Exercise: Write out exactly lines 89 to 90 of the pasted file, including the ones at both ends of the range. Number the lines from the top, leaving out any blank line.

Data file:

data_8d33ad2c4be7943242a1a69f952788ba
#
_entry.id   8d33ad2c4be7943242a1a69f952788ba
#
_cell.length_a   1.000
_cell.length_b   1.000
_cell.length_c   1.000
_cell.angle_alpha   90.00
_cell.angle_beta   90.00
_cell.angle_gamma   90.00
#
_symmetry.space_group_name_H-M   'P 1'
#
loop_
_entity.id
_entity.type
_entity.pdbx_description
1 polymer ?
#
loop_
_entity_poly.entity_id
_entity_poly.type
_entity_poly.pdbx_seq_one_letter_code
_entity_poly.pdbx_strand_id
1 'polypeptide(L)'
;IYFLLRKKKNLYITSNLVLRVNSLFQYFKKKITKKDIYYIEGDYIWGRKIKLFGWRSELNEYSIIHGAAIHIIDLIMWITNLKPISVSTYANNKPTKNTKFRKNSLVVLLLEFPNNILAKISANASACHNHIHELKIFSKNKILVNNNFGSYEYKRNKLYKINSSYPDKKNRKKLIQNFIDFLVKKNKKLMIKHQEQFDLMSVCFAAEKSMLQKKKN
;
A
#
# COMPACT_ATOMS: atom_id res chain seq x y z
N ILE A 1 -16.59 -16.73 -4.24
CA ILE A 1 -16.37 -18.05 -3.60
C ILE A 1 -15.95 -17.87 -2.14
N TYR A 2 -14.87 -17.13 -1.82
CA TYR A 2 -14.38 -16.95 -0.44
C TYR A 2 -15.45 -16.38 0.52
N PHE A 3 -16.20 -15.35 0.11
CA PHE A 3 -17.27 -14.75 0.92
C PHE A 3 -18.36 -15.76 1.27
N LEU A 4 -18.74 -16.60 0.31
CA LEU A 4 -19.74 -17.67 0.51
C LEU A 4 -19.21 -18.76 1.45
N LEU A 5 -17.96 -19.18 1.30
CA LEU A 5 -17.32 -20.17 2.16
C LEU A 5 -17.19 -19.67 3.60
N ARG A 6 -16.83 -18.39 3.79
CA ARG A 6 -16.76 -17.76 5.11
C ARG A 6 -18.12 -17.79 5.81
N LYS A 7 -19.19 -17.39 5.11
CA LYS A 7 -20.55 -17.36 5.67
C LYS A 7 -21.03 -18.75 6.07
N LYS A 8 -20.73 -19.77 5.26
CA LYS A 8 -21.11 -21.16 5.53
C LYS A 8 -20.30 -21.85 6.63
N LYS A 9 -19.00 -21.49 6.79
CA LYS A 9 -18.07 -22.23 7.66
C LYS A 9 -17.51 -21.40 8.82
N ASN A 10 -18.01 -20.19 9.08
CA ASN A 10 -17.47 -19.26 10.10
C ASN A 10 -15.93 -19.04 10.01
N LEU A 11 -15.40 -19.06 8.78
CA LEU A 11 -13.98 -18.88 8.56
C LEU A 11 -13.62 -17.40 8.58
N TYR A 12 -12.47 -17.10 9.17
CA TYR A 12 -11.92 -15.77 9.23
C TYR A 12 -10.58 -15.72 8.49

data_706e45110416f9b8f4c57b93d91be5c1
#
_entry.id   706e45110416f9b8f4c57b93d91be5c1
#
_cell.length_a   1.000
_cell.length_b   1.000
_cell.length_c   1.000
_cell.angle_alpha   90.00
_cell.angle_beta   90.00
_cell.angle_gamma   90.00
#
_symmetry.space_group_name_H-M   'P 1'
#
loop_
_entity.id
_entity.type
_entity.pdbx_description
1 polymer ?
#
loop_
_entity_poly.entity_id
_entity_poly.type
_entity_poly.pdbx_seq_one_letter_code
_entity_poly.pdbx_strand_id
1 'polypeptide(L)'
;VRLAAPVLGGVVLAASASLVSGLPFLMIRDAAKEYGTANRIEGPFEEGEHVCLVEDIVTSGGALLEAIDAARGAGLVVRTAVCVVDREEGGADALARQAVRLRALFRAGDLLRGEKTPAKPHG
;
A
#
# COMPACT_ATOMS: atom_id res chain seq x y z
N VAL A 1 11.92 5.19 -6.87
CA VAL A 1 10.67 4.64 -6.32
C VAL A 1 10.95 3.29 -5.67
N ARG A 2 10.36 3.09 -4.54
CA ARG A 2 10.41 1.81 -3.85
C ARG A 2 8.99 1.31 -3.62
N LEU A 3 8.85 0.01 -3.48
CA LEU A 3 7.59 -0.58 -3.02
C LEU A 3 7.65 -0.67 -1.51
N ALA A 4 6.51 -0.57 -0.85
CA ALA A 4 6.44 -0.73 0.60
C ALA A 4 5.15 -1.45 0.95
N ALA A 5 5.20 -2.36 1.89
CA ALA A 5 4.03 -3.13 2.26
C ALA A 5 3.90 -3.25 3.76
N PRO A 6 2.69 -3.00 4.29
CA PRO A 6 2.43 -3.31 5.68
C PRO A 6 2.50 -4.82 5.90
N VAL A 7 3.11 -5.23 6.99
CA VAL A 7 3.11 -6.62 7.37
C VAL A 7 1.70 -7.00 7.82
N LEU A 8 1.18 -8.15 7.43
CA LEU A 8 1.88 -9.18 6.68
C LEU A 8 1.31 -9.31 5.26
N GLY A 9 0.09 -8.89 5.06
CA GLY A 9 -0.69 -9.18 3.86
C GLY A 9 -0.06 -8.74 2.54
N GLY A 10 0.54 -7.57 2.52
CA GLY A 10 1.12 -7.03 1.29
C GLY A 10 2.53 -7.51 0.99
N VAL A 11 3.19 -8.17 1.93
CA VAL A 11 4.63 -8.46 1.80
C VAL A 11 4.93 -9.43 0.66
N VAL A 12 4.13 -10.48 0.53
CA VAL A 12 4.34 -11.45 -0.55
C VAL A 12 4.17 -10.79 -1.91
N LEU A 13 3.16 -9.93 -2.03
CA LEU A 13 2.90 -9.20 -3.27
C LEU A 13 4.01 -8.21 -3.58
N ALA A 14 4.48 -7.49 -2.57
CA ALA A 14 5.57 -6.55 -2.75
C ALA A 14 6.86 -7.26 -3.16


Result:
_entity_poly.pdbx_seq_one_letter_code
_entity_poly.pdbx_strand_id